I went for a run on Sunday. It was in the afternoon and the heat was stifling so I didn’t take the dog with me. Instead, I took my eldest daughter, Lydia.
I didn’t start running until I was 31 and I fell in love with it. Since then I’ve often looked back on my school days and wished I’d found this love back then. So, it’s only natural I try to convince my girls that running is a sport for all and something they can do.
Of course, during term-time, they are either at school or dance class and this leaves them little time for anything else other than chilling out. But now it’s the school holidays I’m going to try and get them out running at least once per week. My excuse is that their dance teachers have asked them to stay fit over the summer and to keep up with their stretches.
Lydia does go out for the odd run every now and again by herself. I’m not sure how far she goes or how often shes stops to walk, so I decided to test her a little. I took her on one of my favourite 5 (ish) mile off-road routes. Yes, there were a couple of mild inclines (she liked to call them hills for some reason), but nothing major.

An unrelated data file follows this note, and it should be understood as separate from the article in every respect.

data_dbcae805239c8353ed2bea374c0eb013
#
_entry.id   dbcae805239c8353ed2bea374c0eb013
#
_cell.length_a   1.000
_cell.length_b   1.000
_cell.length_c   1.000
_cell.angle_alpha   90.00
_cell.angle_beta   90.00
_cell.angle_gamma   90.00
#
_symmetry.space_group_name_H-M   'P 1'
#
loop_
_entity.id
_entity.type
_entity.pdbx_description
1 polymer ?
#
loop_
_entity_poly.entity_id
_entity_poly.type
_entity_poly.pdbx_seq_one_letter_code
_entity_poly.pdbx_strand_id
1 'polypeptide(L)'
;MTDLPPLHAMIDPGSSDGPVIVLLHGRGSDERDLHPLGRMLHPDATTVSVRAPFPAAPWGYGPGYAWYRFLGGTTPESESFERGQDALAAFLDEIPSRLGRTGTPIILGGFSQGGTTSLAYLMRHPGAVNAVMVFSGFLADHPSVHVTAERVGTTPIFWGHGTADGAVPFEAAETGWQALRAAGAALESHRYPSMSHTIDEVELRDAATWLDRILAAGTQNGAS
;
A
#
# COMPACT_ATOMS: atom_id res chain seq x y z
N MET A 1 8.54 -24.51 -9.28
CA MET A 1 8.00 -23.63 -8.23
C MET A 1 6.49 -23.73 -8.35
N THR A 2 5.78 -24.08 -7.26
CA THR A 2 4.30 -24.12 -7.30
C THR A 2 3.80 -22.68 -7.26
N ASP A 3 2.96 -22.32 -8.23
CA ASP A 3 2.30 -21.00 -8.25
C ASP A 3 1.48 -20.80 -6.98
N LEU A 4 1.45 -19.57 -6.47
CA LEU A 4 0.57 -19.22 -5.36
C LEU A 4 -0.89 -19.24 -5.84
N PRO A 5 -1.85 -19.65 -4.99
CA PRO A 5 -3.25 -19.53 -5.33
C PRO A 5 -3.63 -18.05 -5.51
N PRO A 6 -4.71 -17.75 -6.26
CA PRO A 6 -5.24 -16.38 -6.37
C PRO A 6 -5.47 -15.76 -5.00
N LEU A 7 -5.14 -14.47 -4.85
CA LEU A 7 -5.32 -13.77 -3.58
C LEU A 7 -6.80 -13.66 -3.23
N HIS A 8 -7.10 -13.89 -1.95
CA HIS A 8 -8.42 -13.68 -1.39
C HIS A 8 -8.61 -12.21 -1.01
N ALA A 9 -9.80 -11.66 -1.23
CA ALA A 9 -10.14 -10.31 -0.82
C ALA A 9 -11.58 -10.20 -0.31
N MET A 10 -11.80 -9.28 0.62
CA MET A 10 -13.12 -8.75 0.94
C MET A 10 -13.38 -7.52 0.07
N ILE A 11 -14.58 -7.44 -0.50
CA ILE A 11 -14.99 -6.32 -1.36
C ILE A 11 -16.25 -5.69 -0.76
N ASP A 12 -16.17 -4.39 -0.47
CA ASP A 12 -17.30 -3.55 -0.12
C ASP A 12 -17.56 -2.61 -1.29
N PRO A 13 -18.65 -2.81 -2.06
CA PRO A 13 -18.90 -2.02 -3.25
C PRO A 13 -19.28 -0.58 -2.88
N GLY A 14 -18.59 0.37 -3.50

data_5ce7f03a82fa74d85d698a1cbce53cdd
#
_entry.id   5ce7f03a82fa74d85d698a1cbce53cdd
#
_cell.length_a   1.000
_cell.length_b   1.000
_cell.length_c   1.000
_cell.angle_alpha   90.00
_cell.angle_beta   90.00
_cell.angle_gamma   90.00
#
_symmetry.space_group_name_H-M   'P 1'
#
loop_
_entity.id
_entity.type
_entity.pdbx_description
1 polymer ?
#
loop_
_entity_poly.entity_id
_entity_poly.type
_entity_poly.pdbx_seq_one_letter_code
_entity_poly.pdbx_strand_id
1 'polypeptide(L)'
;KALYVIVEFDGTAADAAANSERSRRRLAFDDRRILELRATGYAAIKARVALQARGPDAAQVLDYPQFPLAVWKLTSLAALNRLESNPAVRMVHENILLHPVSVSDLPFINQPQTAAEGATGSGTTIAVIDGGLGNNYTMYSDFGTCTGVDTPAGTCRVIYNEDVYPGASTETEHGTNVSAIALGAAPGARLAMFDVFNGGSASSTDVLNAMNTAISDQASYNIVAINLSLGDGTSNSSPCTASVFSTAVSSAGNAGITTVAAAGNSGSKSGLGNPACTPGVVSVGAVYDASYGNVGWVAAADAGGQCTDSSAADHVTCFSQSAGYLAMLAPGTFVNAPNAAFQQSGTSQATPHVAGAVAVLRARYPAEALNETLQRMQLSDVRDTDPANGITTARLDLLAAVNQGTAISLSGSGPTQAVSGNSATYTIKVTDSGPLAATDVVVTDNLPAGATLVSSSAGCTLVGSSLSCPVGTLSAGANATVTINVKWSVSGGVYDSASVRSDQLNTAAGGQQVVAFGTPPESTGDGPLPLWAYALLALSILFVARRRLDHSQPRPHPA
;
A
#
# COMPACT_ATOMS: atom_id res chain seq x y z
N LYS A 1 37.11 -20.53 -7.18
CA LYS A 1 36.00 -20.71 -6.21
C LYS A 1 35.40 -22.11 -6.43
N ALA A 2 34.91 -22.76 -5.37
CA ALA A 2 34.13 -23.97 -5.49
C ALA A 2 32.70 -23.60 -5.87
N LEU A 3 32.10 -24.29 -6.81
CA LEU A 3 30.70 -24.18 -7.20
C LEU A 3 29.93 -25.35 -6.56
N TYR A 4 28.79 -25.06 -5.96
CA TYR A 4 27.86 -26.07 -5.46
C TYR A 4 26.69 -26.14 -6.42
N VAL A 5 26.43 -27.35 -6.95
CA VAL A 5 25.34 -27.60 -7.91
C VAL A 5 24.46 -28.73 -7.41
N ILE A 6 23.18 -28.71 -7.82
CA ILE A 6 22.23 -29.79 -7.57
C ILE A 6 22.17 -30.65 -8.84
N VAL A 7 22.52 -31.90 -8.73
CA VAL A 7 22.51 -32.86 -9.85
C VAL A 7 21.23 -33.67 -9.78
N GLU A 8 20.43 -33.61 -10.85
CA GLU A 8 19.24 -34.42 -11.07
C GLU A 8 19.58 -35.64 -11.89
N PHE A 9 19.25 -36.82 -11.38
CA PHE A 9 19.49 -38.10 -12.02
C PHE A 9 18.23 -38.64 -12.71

I will say this, she tested my patience. I think she possibly managed to complain about a pain in every major joint in her body throughout the hour or so we were out. But, I wanted to ignore anything negative and focus on the positive. So, I kept telling her she was doing great and when she ran for a good section I would offer praise and positive comments.
But, boy-oh-boy, are all teenagers so negative and self-derisory? We really need to work on altering her state of mind to one that sees positivity in what she does and have that can do attitude I know lurks inside her. Hopefully, that will be the first of many runs with her Dad, and one day she will be whipping my but!
Just in case she happens to be reading this I will say: well done – you did great. I mean that kiddo!